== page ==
children

Webinar 18 November: Neoliberal globalization and migrant children’s right to health in Latin America

Webinar 18 November: Neoliberal globalization and migrant children’s right to health in Latin America

On 18 November 2020, 16.30 – 17.30 CET, 11.30 – 12.30 AST the UNESCO Chair and WHO Collaborating Center Global Health & Education and the  University of Puerto Rico will organise the webinar: Neoliberal globalization and migrant children’s right to health in Latin America. The webinar will be held in Spanish.

Speakers from Puerto Rico and El Salvador will present a brief analysis of how globalization, through neoliberal policies, has worsened the living conditions of Latin American children, expelling them massively from their territories in search of survival strategies. Furthermore, the speakers will share with the audience the current state of migrant children in the region and the challenges that arise in the countries of origin, transit and destination to guarantee the right to health of this population.

During this webinar the experts will answer these questions :

  1. How has neoliberal globalization exacerbated migration processes in the Latin American region, particularly among women and children? (Dr. M. Rivera, Puerto Rico)
  2. What is the status of migrant children in the region? (Dr. M. Rivera, Puerto Rico and Dr. A. Hernández, El Salvador).
  3. What challenges do migrant children in the region face in terms of the right to health? (Dr. A. Hernández, El Salvador)

To participate: Zoom link.

This webinar will also be broadcast live on our YouTube channel

Posted by Didier in News
GEM 2020: Reopening schools safely – the challenges for health and education

GEM 2020: Reopening schools safely – the challenges for health and education

On 20 and 22 October, UNESCO with the Governments of Ghana, Norway and the United Kingdom, has convened a virtual Global Education Meeting (GEM) focused on post-COVID learning. Ministers and representatives from UN and other agencies looked at the challenges for health and education. Children have suffered many impacts on their health, diet, mental health and well-being, but also violence, sexual and reproductive health risks, because of the closure of schools due to COVID19.

The director of School-based programmes at the World Food Program, Carmen Burbano, spoke about the importance of reopening schools and the need for safe and creative ways to keep schools open. Dr. Valentina Baltag from the Department of Maternal, Newborn, Child and Adolescent Health at the World Health Organization (WHO), added that “There is no zero risk strategy for the reopening of schools, but a lot can be done to make sure they are a safe place to learn”.

Dr. Anshu Banerjee, Director at the Department of Maternal, Newborn, Child and Adolescent Health and Ageing, WHO, proposed reducing the size of classes,  improving hygiene, and alternating days at school as measures to maintain the health and the well-being of the pupils.

The UNESCO Chair Global Health & Education was represented by Dr. Nicola Gray. She expressed the fact that this year is difficult for students all over the world. She underlined: “It’s fair to say that this year has been a year of lost milestones for children; proms, graduations, birthday parties, she said. These joyful events in the lives of children and young people have been disrupted.”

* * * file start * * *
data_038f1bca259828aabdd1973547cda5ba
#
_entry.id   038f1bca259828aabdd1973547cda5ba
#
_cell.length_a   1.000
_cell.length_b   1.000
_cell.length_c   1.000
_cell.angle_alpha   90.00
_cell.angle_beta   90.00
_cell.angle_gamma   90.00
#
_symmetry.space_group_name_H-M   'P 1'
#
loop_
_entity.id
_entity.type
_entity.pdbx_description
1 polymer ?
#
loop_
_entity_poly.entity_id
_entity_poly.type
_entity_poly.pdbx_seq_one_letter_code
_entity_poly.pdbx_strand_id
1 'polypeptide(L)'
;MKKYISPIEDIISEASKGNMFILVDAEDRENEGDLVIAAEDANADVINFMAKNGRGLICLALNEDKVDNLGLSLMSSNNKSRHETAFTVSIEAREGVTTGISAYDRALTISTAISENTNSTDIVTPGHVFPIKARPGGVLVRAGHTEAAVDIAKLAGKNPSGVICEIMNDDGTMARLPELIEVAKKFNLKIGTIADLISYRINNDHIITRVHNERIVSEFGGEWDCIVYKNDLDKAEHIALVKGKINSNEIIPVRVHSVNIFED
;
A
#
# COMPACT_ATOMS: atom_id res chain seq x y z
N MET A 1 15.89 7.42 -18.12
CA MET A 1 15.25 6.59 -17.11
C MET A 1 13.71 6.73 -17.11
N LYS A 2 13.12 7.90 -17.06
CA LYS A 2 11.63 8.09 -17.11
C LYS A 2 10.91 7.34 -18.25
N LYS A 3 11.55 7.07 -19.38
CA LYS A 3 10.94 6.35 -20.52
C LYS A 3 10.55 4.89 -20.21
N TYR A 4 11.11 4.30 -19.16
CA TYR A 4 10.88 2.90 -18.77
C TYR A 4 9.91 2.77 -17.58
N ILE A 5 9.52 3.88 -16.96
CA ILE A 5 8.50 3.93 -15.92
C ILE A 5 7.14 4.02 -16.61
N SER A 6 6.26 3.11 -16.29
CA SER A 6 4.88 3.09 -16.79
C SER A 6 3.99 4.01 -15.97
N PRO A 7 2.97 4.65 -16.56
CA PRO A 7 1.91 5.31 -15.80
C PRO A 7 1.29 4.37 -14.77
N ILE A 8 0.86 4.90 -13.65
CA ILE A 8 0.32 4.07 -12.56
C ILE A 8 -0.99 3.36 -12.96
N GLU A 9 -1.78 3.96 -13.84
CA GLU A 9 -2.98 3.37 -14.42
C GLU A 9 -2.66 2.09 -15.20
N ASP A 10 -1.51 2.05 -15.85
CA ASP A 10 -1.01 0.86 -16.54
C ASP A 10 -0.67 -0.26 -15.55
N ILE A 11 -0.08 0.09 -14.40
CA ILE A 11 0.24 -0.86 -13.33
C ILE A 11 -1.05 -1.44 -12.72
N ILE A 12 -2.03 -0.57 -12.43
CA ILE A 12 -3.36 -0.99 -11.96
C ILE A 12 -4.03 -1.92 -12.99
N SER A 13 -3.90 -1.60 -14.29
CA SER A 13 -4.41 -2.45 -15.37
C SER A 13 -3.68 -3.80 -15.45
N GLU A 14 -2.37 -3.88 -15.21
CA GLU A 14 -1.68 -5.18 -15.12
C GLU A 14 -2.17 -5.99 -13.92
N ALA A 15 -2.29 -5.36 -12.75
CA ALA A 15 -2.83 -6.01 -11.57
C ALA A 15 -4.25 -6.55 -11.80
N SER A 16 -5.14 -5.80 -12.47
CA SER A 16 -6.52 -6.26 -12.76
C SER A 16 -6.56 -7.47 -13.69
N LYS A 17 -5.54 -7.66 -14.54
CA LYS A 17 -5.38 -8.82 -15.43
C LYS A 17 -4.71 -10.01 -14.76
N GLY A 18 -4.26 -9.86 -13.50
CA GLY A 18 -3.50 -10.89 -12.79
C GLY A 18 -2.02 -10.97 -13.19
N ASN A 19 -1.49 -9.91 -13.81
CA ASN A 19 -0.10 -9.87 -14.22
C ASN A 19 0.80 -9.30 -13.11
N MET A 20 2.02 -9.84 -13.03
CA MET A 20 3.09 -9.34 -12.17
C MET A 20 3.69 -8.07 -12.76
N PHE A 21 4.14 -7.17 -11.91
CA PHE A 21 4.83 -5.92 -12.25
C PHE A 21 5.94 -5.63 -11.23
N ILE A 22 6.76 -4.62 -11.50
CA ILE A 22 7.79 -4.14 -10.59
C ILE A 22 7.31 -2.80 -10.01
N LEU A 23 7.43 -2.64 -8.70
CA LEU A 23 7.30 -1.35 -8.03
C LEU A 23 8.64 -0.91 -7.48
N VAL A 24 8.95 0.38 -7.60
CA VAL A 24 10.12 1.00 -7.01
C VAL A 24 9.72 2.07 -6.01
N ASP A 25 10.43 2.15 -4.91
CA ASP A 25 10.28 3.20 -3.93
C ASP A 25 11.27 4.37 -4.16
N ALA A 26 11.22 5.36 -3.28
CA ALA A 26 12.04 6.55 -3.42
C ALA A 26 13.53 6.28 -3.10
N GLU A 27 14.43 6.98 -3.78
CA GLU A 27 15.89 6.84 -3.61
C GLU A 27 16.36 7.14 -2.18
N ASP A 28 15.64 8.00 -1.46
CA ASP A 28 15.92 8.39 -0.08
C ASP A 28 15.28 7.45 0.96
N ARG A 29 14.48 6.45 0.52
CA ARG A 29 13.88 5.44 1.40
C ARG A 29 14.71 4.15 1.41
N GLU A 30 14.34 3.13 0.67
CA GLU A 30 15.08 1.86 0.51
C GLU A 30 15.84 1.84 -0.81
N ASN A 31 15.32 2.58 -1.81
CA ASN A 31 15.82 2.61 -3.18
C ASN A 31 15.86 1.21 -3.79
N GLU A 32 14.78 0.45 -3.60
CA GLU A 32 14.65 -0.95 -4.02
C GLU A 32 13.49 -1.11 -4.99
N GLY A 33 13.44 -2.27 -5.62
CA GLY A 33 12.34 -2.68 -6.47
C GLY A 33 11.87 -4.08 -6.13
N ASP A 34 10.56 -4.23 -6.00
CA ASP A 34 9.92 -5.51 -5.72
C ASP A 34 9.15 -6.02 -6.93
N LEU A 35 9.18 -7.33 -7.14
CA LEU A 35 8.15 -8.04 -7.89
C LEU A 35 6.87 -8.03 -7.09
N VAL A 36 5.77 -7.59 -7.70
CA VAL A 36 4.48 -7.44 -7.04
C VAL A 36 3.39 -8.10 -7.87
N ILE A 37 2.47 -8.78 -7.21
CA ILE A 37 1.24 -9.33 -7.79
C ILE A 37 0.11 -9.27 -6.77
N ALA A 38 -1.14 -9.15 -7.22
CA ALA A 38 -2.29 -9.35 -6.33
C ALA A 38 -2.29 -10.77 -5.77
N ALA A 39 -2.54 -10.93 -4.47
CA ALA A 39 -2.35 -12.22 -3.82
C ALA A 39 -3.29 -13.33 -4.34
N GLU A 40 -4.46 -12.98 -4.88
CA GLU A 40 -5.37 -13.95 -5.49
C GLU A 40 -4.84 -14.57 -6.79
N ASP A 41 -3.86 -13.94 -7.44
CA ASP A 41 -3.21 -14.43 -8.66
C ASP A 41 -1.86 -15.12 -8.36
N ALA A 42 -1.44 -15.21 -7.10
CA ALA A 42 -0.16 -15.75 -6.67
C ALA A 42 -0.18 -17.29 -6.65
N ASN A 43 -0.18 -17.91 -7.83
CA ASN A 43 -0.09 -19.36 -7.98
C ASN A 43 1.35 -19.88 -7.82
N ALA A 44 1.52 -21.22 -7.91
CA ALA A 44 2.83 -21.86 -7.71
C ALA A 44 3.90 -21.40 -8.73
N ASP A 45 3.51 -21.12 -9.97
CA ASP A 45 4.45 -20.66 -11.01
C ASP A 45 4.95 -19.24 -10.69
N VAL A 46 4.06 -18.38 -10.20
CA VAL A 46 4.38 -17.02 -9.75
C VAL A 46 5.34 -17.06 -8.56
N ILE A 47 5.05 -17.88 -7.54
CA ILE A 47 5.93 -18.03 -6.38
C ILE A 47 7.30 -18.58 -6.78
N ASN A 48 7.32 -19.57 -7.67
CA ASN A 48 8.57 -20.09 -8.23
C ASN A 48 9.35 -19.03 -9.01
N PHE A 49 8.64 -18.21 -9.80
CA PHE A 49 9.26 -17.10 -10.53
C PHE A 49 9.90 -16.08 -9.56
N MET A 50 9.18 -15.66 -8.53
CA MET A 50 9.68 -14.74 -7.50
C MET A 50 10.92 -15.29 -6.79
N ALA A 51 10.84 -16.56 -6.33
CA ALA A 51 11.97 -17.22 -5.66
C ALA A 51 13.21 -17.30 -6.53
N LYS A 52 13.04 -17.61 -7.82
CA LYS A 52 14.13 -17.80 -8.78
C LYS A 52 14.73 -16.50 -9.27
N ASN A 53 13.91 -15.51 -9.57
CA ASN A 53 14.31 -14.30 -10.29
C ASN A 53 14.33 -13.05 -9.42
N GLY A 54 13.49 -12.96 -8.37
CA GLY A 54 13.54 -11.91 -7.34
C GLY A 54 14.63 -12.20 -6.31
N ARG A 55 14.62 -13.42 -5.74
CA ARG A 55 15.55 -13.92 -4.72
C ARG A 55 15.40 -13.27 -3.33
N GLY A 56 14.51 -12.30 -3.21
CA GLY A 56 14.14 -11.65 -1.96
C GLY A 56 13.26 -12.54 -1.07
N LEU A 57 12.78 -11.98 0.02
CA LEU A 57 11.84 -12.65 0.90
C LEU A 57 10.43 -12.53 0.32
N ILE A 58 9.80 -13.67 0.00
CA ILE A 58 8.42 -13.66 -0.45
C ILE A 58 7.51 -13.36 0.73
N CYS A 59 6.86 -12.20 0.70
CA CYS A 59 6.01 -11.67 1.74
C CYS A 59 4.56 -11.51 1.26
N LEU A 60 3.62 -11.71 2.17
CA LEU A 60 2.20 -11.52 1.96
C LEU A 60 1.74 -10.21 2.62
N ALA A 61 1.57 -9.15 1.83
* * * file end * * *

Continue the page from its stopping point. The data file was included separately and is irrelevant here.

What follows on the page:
Read the article

See also

Posted by Didier in News
Returning to School: children and young people living with chronic illness

Returning to School: children and young people living with chronic illness

In the article “Returning to School: children and young people living with chronic illness” published on September 28, 2020 in the Journal of Children’s Services, Didier Jourdan, Nicola Gray and Janet E. McDonagh propose a framework to support the successful return to school of children and young people with chronic illnesses using appropriate intersectoral strategies.

The article is based on both research regarding the impact of school closure on children and young people with chronic illness, as well as global research findings about their lives during the pandemic and on the advice from practitioners who work in the field with these young people and their families.

It thus exposes the importance of a strategic approach to the return to school for these students who are vulnerable and recalls the need to take action against growing inequalities.

Read the article here

Posted by Didier in News
Report: Country Collaborations for the Prevention & Management of NCDs in Young People

Report: Country Collaborations for the Prevention & Management of NCDs in Young People

NCD Child recently launched a new report entitled ‘Country Collaborations for the Prevention & Management of NCDs in Young People – NCD Advocacy Workshop Series: 2015-2019‘.

In 2015 NCD Child launched its Protecting Children from NCDs: Leadership Advocacy Training Workshop series, for leaders and champions working to strengthen the NCD response for children, adolescents, and young people in their countries. As part of the workshop series, NCD Child awarded competitive small grants to workshop participants for advocacy in action projects in their respective countries. This publication follows NCD Child’s 2016 interim report, ‘Country Collaborations for the Prevention & Management of NCDs in Young People‘. It provides an overview of the series progress from 2015 to 2019 while highlighting the resulting advocacy projects supported by NCD Child following the workshops. This publication also describes a pathway to expand NCD Child’s workshop model, to sustain support for comprehensive NCDs prevention and control.

Reference: Rodas JR, Farmer M. English A, Patel K. Country Collaborations for the Prevention & Management of NCDs in Young People: NCD Advocacy Workshop Series, 2015 – 2019.NCD Child, 2020. www.ncdchild.org.

Posted by Didier in News